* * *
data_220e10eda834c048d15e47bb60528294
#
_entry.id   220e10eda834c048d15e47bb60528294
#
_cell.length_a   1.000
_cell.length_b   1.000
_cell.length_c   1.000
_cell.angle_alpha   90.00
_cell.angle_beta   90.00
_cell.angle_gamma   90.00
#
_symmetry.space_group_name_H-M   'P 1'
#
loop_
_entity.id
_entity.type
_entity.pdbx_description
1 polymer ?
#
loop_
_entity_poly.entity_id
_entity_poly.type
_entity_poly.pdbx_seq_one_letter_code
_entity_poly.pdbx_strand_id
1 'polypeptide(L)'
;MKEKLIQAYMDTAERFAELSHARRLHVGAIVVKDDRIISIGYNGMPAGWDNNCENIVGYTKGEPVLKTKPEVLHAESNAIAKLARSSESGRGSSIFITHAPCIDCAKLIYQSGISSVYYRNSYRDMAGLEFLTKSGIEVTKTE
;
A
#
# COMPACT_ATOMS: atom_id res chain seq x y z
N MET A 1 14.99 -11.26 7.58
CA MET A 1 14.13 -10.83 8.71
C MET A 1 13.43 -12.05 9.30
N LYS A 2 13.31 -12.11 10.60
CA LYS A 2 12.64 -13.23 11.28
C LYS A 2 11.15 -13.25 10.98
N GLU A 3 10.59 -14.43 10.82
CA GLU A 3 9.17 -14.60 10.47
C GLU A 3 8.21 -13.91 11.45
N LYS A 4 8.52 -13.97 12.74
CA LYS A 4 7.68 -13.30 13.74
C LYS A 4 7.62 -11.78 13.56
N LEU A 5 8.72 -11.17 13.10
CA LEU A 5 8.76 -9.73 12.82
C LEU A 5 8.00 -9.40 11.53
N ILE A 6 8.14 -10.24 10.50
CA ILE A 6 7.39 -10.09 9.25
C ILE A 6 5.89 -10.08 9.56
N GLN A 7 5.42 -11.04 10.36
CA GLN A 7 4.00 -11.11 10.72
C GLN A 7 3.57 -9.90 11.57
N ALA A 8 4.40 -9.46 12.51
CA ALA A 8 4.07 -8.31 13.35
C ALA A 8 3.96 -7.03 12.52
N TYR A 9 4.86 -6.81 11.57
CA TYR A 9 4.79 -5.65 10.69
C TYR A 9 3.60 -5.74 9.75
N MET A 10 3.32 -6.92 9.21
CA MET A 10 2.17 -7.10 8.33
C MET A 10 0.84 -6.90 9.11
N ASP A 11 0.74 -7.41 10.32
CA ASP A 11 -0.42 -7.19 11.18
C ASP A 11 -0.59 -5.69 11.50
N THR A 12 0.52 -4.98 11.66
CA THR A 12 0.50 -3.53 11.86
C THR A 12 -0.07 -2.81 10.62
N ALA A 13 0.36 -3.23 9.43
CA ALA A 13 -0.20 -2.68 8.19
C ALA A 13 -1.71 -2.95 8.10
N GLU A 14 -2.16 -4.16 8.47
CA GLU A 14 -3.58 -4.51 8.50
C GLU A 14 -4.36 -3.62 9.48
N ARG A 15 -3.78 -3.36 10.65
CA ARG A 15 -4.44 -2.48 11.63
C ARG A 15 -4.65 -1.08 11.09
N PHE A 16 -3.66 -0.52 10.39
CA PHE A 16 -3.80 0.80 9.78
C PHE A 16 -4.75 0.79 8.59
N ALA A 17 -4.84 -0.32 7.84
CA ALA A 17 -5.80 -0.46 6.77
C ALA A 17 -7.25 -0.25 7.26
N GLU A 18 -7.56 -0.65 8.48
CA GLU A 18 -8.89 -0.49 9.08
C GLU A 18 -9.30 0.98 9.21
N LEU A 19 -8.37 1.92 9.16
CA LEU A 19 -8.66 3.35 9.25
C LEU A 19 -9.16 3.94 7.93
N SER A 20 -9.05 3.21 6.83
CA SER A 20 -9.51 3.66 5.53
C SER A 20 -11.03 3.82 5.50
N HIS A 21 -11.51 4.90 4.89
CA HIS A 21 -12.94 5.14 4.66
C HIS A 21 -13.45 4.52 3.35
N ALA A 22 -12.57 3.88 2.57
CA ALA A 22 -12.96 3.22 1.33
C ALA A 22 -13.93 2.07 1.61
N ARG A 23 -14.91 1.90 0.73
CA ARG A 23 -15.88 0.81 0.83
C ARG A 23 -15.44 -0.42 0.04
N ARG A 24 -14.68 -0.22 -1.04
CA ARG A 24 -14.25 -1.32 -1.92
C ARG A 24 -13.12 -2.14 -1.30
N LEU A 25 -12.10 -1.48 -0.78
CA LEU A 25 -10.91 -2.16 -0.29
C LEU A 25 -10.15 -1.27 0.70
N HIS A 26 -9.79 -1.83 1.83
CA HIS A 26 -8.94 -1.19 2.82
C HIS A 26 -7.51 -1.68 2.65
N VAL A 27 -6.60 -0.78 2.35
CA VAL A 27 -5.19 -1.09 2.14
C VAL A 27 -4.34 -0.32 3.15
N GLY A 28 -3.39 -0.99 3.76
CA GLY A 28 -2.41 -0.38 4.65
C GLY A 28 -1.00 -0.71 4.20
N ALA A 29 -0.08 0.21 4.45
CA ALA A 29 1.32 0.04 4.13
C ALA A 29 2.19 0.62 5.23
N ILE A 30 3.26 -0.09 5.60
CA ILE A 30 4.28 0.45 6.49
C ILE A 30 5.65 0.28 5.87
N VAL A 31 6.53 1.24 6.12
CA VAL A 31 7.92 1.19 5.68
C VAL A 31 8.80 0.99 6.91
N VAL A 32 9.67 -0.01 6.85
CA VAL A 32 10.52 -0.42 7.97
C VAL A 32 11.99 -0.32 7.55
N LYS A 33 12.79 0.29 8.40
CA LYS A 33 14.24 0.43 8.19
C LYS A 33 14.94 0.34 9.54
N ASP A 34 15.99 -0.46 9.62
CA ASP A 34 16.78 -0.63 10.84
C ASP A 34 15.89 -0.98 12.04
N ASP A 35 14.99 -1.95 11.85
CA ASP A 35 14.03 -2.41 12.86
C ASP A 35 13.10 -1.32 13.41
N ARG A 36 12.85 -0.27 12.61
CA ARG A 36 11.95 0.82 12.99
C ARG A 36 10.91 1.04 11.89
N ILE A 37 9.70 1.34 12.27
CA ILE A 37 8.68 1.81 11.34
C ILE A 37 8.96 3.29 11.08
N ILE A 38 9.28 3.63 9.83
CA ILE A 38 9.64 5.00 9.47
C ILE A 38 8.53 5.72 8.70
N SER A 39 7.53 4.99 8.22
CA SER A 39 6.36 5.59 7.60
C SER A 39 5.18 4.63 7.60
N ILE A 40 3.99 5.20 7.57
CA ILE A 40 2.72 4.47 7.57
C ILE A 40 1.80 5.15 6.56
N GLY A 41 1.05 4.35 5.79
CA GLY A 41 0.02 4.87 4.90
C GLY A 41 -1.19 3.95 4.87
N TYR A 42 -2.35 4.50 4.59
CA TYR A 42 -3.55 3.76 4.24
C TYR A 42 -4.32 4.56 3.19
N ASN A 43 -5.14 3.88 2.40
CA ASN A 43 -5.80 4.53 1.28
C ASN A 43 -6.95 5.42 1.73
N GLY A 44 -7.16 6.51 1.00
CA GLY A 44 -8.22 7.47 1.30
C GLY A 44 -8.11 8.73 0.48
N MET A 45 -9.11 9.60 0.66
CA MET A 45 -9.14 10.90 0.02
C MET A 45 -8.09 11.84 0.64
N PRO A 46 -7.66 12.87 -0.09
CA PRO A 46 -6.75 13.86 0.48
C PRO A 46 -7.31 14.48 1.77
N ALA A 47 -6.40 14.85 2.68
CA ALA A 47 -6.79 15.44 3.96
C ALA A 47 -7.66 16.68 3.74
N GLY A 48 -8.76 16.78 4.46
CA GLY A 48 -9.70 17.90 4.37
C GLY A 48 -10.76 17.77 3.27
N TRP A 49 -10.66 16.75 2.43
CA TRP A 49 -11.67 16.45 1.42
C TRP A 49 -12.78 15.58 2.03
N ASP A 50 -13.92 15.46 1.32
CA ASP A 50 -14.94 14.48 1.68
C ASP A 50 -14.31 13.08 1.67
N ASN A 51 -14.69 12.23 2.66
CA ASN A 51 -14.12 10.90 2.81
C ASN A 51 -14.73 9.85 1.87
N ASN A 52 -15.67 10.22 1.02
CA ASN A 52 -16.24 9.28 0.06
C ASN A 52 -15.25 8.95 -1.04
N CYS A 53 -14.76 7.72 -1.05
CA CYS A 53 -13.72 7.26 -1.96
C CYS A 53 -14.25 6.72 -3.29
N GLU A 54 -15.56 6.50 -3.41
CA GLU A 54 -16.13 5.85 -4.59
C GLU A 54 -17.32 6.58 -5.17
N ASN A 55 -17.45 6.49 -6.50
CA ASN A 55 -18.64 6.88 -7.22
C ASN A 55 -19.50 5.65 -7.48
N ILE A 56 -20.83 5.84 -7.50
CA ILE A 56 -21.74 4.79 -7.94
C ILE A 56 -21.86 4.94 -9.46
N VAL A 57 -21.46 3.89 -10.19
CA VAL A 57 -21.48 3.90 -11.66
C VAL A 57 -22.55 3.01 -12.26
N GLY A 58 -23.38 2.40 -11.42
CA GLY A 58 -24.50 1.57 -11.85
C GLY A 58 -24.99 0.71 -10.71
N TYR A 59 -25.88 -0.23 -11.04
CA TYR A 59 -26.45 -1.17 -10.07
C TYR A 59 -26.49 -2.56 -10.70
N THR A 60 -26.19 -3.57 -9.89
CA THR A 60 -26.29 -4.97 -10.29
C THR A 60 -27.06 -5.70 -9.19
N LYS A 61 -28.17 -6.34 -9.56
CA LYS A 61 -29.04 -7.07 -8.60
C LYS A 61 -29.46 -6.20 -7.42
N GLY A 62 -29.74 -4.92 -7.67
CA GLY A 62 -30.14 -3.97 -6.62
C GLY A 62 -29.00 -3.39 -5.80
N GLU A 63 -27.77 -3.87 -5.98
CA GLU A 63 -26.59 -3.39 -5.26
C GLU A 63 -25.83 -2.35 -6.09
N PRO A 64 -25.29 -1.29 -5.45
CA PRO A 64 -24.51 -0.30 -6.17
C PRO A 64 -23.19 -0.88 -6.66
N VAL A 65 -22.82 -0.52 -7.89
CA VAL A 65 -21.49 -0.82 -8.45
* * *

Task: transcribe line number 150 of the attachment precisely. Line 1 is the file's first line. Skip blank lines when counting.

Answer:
C ILE A 40 1.80 5.15 6.56